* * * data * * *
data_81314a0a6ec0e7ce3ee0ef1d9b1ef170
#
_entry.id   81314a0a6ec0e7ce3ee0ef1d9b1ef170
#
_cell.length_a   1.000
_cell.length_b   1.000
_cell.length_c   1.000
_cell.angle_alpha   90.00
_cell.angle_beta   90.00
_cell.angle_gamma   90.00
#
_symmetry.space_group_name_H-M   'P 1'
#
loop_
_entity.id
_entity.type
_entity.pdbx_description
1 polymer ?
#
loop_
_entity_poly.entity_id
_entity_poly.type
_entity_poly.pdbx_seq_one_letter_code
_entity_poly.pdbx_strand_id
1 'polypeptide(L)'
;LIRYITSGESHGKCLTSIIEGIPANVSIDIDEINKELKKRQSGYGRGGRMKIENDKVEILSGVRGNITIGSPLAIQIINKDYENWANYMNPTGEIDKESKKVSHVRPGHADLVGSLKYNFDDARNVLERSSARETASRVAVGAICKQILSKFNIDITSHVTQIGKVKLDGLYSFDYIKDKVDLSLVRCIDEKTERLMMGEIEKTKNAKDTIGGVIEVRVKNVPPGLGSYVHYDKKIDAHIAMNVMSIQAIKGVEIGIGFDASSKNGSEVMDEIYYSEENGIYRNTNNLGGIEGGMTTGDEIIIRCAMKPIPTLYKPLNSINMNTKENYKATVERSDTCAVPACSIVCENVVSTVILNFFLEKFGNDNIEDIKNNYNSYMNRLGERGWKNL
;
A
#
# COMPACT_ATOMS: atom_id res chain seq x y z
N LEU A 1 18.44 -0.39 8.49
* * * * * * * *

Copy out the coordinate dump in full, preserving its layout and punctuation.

data_81314a0a6ec0e7ce3ee0ef1d9b1ef170
#
_entry.id   81314a0a6ec0e7ce3ee0ef1d9b1ef170
#
_cell.length_a   1.000
_cell.length_b   1.000
_cell.length_c   1.000
_cell.angle_alpha   90.00
_cell.angle_beta   90.00
_cell.angle_gamma   90.00
#
_symmetry.space_group_name_H-M   'P 1'
#
loop_
_entity.id
_entity.type
_entity.pdbx_description
1 polymer ?
#
loop_
_entity_poly.entity_id
_entity_poly.type
_entity_poly.pdbx_seq_one_letter_code
_entity_poly.pdbx_strand_id
1 'polypeptide(L)'
;LIRYITSGESHGKCLTSIIEGIPANVSIDIDEINKELKKRQSGYGRGGRMKIENDKVEILSGVRGNITIGSPLAIQIINKDYENWANYMNPTGEIDKESKKVSHVRPGHADLVGSLKYNFDDARNVLERSSARETASRVAVGAICKQILSKFNIDITSHVTQIGKVKLDGLYSFDYIKDKVDLSLVRCIDEKTERLMMGEIEKTKNAKDTIGGVIEVRVKNVPPGLGSYVHYDKKIDAHIAMNVMSIQAIKGVEIGIGFDASSKNGSEVMDEIYYSEENGIYRNTNNLGGIEGGMTTGDEIIIRCAMKPIPTLYKPLNSINMNTKENYKATVERSDTCAVPACSIVCENVVSTVILNFFLEKFGNDNIEDIKNNYNSYMNRLGERGWKNL
;
A
#
# COMPACT_ATOMS: atom_id res chain seq x y z
N LEU A 1 18.44 -0.39 8.49